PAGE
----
Theodore Pavlovic - Life, Work, and Legacy: The Complete Story of the Serbian Intellectual

In the depths of Serbian history, Theodore Pavlovic stands as a pillar of intellectual richness and national dedication. His life, intertwined with the strength of character and deep love for his people, tells a story of relentless effort and commitment that guided him through all challenges and obstacles. Born at a time when the Serbian people were seeking their identity, Pavlovic emerged as a prominent member of society, recognized for his exceptional talent and leadership abilities.

Tekelijanum
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Establishment of Tekelijanum

The establishment of Tekelijanum, a foundation for the support of Serbian students and scholars, is considered "one of the greatest milestones in the history of Matica Srpska." These words mark the beginning of Chapter I. A GENERAL OVERVIEW AND CHARACTERISTICS of the book dedicated to the centenary of Matica "Matica srpska 1826-1926", which undoubtedly represents a realistic assessment.

In Pest, Tekelija, at the urging of Teodor Pavlović, founded the Tekelijanum foundation, where twelve students would have free accommodation and one hundred forints annually for maintenance.

Wanting to make Tekelijanum the center of Serbian cultural life, Tekelija also planned spaces for Matica Srpska in the same building, to which he entrusted the stewardship of this endowment. There was also an apartment for its secretary Pavlović, who was entrusted with overseeing the wards. Additionally, Tekelija undertook to pay 500 forints annually to the editor of the Letopis journal, and 200 forints annually to the secretary. Later, he bequeathed all his property to Tekelijanum through his will.

On August 21, 1838, Tekelija wrote his "Founding Letter," in which he established his foundation, which he entrusted to Matica Srpska, along with supervision over the wards...

Excerpt from Tekelija's Founding Letter:
"Convinced of the fact that only through education can our people achieve honor and every prosperity, out of love for my people in this city of Pest, where the university is located, I acquired a house, in the so-called Great Cross Street, under number 276. and this house, as a national foundation, I establish for the eternal residence of poor students passing through the university in Pest: and for the preservation, content, and oversight I add to the literary institution Community Matica Srpska with this condition and stipulation, that Serbian youths, studying in Pest, are accommodated in the same house and have diligent supervision, as well as care for the house itself..."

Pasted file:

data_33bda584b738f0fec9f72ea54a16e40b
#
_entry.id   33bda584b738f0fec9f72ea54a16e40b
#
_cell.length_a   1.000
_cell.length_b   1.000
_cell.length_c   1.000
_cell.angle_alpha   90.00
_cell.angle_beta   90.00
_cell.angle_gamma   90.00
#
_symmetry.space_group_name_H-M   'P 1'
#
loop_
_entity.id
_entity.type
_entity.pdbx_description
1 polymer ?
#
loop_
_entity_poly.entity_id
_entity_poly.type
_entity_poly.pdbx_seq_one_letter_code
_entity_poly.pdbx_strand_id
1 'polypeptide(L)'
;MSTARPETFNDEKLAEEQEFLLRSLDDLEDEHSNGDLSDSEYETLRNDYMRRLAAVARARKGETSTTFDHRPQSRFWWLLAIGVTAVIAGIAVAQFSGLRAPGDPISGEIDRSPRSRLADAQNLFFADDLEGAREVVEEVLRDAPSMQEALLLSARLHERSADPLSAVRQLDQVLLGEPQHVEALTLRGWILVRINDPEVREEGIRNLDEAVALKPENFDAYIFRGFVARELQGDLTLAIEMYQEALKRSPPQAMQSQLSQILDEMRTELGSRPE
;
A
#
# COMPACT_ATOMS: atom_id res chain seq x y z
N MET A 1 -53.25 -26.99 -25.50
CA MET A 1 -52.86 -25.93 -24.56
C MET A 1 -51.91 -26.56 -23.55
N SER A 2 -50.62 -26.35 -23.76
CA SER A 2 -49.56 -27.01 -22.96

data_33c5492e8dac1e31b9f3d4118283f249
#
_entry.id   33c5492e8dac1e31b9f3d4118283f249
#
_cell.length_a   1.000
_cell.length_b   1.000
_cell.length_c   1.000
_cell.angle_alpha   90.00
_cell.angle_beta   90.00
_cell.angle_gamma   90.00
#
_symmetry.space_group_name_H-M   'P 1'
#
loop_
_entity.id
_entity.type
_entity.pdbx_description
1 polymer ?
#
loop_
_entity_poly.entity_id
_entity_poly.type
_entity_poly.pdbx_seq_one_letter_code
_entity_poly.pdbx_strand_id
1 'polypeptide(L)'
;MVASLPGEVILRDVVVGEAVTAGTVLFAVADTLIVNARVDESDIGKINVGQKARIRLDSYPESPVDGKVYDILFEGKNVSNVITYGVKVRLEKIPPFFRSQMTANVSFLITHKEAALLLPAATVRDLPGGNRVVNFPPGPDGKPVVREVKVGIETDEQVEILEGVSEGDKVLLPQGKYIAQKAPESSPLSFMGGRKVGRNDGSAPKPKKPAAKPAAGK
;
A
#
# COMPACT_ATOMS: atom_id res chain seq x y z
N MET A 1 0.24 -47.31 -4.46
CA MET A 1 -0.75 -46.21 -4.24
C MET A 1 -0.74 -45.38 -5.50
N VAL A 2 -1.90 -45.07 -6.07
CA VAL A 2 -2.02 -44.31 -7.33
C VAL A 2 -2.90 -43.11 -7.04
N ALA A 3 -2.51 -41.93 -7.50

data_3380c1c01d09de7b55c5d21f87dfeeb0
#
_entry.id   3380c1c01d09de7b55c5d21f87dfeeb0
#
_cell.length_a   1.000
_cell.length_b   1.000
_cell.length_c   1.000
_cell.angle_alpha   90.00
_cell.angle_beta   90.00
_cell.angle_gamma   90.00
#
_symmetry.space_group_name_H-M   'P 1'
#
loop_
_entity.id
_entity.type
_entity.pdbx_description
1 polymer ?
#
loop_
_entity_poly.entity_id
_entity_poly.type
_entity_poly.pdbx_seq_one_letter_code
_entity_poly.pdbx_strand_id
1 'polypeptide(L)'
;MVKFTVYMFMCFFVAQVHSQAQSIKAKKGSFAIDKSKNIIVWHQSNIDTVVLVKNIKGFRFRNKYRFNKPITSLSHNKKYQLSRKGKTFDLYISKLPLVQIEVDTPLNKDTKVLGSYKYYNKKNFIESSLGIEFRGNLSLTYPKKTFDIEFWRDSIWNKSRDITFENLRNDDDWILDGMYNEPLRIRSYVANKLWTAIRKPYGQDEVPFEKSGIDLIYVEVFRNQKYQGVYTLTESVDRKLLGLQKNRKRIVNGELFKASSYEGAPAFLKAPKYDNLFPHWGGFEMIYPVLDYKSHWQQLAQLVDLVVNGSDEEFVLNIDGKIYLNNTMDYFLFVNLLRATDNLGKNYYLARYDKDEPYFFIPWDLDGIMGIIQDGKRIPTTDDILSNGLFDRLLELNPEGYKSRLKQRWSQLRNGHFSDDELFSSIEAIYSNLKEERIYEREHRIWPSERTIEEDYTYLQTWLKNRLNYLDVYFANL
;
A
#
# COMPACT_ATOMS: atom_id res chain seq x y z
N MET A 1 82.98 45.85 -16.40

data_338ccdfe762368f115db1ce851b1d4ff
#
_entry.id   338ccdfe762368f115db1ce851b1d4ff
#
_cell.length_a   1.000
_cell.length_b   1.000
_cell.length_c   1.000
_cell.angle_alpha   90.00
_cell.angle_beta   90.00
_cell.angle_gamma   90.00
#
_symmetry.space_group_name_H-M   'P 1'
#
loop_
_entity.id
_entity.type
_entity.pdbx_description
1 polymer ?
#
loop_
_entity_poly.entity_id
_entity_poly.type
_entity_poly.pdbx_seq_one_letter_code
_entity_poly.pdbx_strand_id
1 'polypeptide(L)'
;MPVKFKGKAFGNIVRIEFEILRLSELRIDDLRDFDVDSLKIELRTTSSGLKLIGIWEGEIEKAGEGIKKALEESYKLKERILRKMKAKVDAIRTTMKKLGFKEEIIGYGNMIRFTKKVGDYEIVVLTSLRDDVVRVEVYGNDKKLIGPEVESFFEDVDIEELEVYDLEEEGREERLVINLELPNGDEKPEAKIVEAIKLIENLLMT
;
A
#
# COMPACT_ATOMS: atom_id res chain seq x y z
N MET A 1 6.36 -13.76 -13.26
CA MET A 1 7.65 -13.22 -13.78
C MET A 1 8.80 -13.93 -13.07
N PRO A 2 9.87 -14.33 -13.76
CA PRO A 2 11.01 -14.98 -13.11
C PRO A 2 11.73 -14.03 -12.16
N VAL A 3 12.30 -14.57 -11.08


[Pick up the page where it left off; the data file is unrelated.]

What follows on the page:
Thus was created the famous endowment of Sava Tekelija. A year later, in 1839, Tekelija handed over an obligation (bond) to Matica Srpska for 20,000 forints, to maintain the wards from the interest on this fund, and on September 27, 1840, he handed over his will to Matica for safekeeping, in which he appointed his "Foundation in Pest" as his heir.

Tekelijanum was more than a century old, the most significant cultural and educational institution. It was not just a home for students, where poor Serbian students enjoyed free accommodation and received a monetary stipend for sustenance, but Tekelijanum also played an important role in educating nationally and socially conscious intellectuals. Of all places in Pest and northern Hungary, Tekelijanum was the center of "Serbian spirituality, cultural, literary, and national life..." From 1838 to 1914, 346 Tekelija scholarship recipients completed their studies. If we add those from the time before and after the First World War, the number amounts to about 500 scholarship recipients.

After Tekelija's death in 1842, a legal battle ensued over his estate. Although he left all his property to Tekelijanum through his will, and designated Matica Srpska as its caretaker, a long-standing lawsuit was conducted with his former wife Sava Tekelija, Amalija Bezek, who considered herself the rightful heir to a corresponding part, regardless of the existence of the will.

Before the establishment of Tekelijanum, Matica's activities were modest and limited in the field of culture and education of the Serbian people in Hungary. Matica did not have its own premises; rather, its meetings were held, most likely, in the Serbian school.

"When we see today how great the work of Sava Tekelija is, full of blessings and glory, and what more can be done in a manner befitting it: then we must not forget the quiet but decisive merit of the man who nurtured, strengthened, and helped to realize that thought! This is the position that Pavlović occupies in the life of our people: this was the task he had to perform and which he fully accomplished, these are the services he rendered to the people. When we look at it with friendly eyes, we must say that Teodor Pavlović had an important but difficult task; that he accomplished it with great effort and sacrifice, and that he earned with his noteworthy, means and success, very rich services to his people... and that he deserved with blood, that the people would gladly remember him and mention him with blessing."

The establishment of Tekelijanum and the bequest of the remaining estate expanded Matica's activities and highlighted its significance, and Sava Tekelija became the greatest benefactor of the Serbian people in Hungary. As an expression of appreciation and respect for his actions, Matica chose him as its lifelong president at the meeting on August 8, 1838.

In addition to the efforts Pavlović made to persuade Tekelija to join Matica, much more effort was needed to obtain the willingness of such a person to become Matica's greatest benefactor.

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